Future-proof and (semi-) autonomous driving: a reallocation of tasks
Modern embedded processors now provide sufficient performance for most traditional applications inside the car. However, new functions – including image processing and natural-looking human-machine interfaces (HMI) – have increasingly challenging requirements. With HMIs, even simpler systems, such as a warning tone generator, make technically complex demands on simple ECUs. An example is a signal sent to an ECU for audio amplification, so that the HMI can make passengers aware of a source of danger and its location. Image and speech recognition algorithms use neural networks and deep learning, which was still in the supercomputer domain until recently. The requirement for new solutions is not even being driven by the need for more computing power – instead, it is the sheer size of the databases shared by the various ECUs. Networks like CAN were never designed for the shared usage of camera or microphone data and this can prove too much for microcontrollers that only have integrated memory. Extended diagnostic functions also impose increasing memory and communication tasks on ECUs whose initial function was relatively simple.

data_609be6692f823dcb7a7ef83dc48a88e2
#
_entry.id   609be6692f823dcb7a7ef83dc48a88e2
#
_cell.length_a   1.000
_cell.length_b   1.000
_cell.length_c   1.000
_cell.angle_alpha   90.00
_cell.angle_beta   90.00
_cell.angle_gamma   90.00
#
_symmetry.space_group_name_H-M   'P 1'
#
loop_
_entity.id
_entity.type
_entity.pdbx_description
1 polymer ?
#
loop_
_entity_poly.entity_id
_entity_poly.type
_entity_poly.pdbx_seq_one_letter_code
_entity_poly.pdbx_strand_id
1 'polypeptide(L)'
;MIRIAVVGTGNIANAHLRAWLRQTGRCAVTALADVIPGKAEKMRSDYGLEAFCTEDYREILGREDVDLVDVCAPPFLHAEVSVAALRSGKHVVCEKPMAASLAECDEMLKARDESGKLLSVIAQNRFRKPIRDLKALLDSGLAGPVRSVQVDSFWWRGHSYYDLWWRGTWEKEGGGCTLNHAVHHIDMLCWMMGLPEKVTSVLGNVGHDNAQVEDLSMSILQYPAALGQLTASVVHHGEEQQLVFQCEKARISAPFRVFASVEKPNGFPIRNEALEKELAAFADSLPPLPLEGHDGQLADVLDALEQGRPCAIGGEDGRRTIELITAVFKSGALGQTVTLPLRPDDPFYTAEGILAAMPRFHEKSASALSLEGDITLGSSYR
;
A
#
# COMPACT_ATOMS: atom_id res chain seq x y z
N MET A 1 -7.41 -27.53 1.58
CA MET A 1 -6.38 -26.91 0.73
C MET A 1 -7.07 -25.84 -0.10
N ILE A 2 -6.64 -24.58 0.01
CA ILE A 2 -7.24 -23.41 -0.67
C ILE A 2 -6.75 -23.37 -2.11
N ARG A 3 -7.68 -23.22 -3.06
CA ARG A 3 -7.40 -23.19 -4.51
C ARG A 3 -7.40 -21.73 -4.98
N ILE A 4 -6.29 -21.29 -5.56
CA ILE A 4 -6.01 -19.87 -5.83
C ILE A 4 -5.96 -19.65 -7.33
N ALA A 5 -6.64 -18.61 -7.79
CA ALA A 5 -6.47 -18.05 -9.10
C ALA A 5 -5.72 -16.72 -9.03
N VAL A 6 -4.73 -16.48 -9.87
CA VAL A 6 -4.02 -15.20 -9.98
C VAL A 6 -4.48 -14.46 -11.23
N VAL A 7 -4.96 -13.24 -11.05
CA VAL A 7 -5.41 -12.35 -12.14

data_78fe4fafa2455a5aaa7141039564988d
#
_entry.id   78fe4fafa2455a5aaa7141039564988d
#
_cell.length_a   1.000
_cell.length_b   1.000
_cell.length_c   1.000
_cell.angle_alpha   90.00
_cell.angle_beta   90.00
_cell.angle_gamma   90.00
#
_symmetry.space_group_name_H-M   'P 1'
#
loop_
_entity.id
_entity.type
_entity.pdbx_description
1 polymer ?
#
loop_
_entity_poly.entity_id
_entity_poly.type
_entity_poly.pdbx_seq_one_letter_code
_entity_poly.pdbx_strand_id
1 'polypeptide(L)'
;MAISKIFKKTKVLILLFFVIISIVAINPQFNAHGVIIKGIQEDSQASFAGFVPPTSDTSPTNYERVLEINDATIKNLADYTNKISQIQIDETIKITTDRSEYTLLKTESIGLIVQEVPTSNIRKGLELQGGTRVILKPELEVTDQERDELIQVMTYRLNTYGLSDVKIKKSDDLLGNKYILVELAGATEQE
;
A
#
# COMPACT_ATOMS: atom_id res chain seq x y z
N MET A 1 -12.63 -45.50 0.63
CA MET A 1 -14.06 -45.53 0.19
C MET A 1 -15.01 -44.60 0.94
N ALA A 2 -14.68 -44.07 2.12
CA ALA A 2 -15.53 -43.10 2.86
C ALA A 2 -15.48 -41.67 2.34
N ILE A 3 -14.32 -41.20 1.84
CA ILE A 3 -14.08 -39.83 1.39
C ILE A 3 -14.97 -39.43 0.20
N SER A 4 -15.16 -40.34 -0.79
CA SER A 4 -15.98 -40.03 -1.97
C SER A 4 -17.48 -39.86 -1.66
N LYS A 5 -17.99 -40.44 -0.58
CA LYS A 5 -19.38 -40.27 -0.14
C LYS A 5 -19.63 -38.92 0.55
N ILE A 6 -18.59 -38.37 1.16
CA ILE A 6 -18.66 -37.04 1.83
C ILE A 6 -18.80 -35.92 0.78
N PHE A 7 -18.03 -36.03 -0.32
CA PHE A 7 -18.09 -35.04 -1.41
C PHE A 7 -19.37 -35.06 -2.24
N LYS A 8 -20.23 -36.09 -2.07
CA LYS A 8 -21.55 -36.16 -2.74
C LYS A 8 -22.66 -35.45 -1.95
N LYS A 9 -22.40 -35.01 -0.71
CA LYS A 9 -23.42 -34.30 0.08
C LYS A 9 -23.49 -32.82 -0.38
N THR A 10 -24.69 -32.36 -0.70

Looked at from another perspective, it is becoming more difficult to achieve semiconductor cost reductions through technological advances alone. Although semiconductor makers, like Renesas with its R-Car product, provide highly scalable system-on-chip (SoC) families, certain minimum costs for a single ECU cannot really be reduced any further. After all, they do still need a package that includes connectors, power supply and a circuit board. We need a different way of thinking if we are to continue getting more functionality for the same price.